Now this may not bother some people and again beauty comes in all sizes but I think that just shifting sizing upwards is an unhealthy trend. If we as a society are concerned about obesity then we need to stop this size distortion and face our reality head on! Does the number on an article of clothing garner an emotional reaction from some people? Of course! But it should not define them or their worth and I think that’s where the real problem lies. We need to start accepting ourselves and the reality of our sizes and shapes. Clothing manufacturers can support this by coming up with a system that translates across the board as much as possible and at the same time make clothing available for people of all sizes on both ends of the spectrum and in-between.

Just my two cents 😮

28 Responses to “An Extra Large Sized Rant”

  1. Erin April 14, 2011 at 12:47 pm #

    I have to say, I don’t think this vanity sizing applies to skinny jeans, as I have never been able to fit in them, or, as I mentioned to Mel in person, Jacob (perhaps Jacob outlet is different, or I have gained considerable weight I’m not noticing).

    I also wonder about the responsibility we’re putting onto clothing manufacturers for making us see our own weight gain. I think it’s important for everyone to stay critical about consumer goods. Those low in fat foods that contain tons of sodium; the ‘organic’ or ‘green’ labels that have more to do with technicalities in certification than anything else; ‘buying’ a Health Check symbol; or claiming something is ‘made in Canada’ as long as it is assembled in Canada.

    We have to think about our role in asking tough questions about the things we buy. Companies are not going to become less interested in profit making in the near future, and so we can’t depend on them to tell us the truth, the whole truth, and nothing but the truth (so help us, God). We need to start thinking for ourselves and not buying into flashy marketing schemes. On that note, if I barely fit into my regular sized Jacob pants, maybe I do need to take a good look in the mirror…

    • thespendthriftexperiment April 15, 2011 at 5:14 pm #

      Skinny jeans are a whole different story! I have never been able to find a pair that didn’t either have a) a massive waist but fit my legs, or b) a waist that fit but legs that cut off my circulation!

      I agree with you about Jacob vs the Jacob outlet. Jacob seems to have clothing that is smaller than the outlet but I do recall a few times where dresses there haven’t fit me. I haven’t shopped at the actual store in a long time though since most of the bargains are found at the outlet. I think though that I am still shocked that other stores like Club Monaco and Banana Republic have jumped on this upsizing bandwagon.

      It’s true that not all of the responsibility should fall on the manufacturers because as you said profit is paramount to them but I think that they should bear some responsibility for deceptive practices. It makes me think of calorie counts on food packaging. Could you imagine if companies started upsizing their food (well, even more than they already have) and posted lower calorie counts than are actually found in the foods? Thankfully we have regulations and inspections that prevent this from happening but just like we all need to eat we all need to wear clothing (unless we all decide to live in nudist colonies…I’d rather not go there, lol). I know that it’s a bit different since the normal consumer can’t scientifically measure the calories in their food but they can use a measuring tape to track their measurements but how many people actually do that on a regular basis?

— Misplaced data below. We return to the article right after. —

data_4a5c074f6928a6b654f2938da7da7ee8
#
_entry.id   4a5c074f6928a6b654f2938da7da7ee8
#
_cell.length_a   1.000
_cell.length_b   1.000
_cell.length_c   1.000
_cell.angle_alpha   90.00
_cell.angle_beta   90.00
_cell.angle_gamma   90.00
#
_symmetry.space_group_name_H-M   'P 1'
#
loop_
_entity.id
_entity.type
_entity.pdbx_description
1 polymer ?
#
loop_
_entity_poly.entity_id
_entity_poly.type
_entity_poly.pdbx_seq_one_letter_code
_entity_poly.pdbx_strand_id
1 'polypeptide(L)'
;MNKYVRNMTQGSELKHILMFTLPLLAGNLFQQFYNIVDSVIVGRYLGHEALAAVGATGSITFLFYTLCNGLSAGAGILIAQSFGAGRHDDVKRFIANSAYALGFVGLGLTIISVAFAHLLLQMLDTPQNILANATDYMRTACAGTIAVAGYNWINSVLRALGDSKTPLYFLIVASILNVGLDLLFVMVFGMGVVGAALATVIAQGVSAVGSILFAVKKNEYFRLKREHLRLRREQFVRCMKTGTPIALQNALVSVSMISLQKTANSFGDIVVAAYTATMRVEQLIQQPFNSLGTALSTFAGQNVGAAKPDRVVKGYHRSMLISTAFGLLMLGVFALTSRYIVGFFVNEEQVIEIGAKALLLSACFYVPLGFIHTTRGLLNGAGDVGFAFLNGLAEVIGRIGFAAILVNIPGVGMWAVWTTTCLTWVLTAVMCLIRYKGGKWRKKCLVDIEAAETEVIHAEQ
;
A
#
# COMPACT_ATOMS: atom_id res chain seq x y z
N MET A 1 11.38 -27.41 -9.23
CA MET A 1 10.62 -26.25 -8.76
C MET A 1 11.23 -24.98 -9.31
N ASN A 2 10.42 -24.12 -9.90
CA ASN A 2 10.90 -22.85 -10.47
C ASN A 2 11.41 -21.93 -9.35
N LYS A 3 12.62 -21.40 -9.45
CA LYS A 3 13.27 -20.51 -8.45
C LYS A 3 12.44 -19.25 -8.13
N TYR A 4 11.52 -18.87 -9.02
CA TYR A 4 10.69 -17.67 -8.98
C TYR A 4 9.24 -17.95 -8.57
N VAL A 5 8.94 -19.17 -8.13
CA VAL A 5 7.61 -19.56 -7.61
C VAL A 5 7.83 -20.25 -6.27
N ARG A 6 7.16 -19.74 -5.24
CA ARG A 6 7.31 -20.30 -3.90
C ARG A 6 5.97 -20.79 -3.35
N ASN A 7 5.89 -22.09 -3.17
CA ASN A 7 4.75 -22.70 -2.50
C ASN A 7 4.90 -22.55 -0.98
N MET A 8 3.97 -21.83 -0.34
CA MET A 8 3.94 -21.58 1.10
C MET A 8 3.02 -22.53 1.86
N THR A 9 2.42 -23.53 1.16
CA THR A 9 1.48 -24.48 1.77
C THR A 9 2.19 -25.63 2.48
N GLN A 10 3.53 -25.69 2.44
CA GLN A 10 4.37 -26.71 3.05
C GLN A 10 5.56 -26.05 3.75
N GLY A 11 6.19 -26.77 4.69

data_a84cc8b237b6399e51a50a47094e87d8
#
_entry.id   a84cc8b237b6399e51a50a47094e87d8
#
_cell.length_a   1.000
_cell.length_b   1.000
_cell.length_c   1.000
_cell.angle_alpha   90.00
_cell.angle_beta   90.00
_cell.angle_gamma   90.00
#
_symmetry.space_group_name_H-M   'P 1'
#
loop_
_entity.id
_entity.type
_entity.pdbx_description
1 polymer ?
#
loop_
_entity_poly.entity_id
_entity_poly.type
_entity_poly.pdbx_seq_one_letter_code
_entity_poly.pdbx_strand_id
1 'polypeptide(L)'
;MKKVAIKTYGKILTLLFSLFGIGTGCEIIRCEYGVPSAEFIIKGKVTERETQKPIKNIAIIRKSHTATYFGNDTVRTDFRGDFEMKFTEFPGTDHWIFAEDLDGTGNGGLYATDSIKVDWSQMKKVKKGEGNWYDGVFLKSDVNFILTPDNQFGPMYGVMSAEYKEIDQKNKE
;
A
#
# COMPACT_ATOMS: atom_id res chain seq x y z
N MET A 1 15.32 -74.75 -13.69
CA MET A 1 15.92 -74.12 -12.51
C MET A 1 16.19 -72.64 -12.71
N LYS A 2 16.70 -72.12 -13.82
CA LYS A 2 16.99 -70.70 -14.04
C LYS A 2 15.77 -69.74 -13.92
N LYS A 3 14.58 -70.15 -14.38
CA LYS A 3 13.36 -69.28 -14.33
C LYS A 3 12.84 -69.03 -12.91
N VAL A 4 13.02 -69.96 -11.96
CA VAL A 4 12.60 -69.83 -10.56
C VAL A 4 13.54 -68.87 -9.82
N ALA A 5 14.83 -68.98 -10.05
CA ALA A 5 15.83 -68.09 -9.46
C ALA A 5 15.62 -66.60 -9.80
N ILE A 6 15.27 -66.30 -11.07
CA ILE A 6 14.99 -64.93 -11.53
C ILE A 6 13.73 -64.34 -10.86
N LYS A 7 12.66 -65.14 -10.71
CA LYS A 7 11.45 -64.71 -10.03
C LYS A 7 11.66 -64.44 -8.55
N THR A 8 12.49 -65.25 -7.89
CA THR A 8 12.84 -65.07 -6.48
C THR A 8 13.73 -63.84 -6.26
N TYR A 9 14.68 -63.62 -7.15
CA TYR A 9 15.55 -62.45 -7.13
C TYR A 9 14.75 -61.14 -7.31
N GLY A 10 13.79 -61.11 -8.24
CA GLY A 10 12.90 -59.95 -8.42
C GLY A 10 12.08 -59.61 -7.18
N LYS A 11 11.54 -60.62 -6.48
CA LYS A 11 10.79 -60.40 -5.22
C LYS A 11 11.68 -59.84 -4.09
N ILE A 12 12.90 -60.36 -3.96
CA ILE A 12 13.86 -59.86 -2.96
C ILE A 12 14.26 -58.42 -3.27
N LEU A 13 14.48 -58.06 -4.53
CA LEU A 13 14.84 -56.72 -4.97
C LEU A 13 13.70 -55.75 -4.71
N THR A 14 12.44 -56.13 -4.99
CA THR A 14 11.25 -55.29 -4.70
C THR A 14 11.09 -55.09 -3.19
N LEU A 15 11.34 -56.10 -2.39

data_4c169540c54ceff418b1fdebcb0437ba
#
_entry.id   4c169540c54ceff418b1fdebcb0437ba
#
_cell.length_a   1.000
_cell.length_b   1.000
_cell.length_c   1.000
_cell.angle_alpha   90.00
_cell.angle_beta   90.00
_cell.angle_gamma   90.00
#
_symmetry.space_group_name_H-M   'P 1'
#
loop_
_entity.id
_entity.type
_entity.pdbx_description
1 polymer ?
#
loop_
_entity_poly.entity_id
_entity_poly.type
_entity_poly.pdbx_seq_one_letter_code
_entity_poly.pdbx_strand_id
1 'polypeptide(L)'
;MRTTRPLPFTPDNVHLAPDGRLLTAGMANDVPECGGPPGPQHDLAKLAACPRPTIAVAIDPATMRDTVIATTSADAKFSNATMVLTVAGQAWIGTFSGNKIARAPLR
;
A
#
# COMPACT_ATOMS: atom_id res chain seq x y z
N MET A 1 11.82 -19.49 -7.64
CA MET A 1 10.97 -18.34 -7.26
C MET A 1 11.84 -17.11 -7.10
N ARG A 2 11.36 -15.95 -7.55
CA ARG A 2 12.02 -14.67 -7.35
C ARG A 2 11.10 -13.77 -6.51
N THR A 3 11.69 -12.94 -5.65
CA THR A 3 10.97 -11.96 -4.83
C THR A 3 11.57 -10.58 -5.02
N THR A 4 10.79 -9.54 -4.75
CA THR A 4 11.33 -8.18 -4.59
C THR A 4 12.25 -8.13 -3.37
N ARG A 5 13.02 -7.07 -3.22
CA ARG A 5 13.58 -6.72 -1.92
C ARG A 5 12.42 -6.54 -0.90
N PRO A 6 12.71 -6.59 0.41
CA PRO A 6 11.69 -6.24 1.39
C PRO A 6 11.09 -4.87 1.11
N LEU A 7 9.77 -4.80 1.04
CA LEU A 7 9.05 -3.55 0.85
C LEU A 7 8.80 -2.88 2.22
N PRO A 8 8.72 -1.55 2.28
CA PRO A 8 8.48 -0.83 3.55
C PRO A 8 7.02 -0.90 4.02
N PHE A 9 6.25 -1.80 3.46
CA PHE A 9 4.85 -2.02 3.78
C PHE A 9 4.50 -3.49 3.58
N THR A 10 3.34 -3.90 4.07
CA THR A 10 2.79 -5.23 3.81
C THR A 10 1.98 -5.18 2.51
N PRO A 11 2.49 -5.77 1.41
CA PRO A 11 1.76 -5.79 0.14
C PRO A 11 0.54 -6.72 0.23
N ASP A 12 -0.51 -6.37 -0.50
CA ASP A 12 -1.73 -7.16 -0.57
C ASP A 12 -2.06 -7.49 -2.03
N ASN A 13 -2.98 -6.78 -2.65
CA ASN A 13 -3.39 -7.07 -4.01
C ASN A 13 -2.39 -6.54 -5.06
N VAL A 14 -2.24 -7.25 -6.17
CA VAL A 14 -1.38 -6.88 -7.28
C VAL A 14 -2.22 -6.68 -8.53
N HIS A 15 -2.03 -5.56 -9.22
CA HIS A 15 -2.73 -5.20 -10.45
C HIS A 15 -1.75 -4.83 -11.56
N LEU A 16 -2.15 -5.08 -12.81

Also, I think that emotion plays into this whole issue and continues to feed it. Would you rather go into a store and come to the realization that you’ve gained weight or would you rather have your ego stroked by thinking that you fit into a smaller size (albeit artificially smaller)? It’s much easier to turn a blind eye and want to believe the smaller number. It makes me wonder how many of these manufacturers marketing firms have a psychologist on staff…

  2. wendy April 15, 2011 at 7:51 am #

    PS …I also have noticed this trend, in MY wardrobe….which by the way keeps getting a little bigger but the sizes get smaller, what’s with that and exactly what is my size?? how do you know what your ‘real’ size is??

    • thespendthriftexperiment April 15, 2011 at 5:18 pm #

      I know, it’s so confusing! I think that the only way to really keep track is with a measuring tape and keeping an eye on the scale. It’s funny because some fitness experts always say pay attention to the way your clothes fit but if you don’t know what the real size of them is in the first place then how do you know?!

  3. Stylepint April 15, 2011 at 3:02 pm #

    I know the feeling of being a “non-size.” I know I’m small, but does that mean I have to shop in the kids section where my size is supposedly correlated to my age? If so, I’m only 12/14. LOL.

    Size inflation is an unfortunate by-product of our age to reflect the “average” consumer but it sucks for those who don’t fit into that scale. I find myself in 0/00 or less…and it’s so disappointing.

    • thespendthriftexperiment April 15, 2011 at 5:33 pm #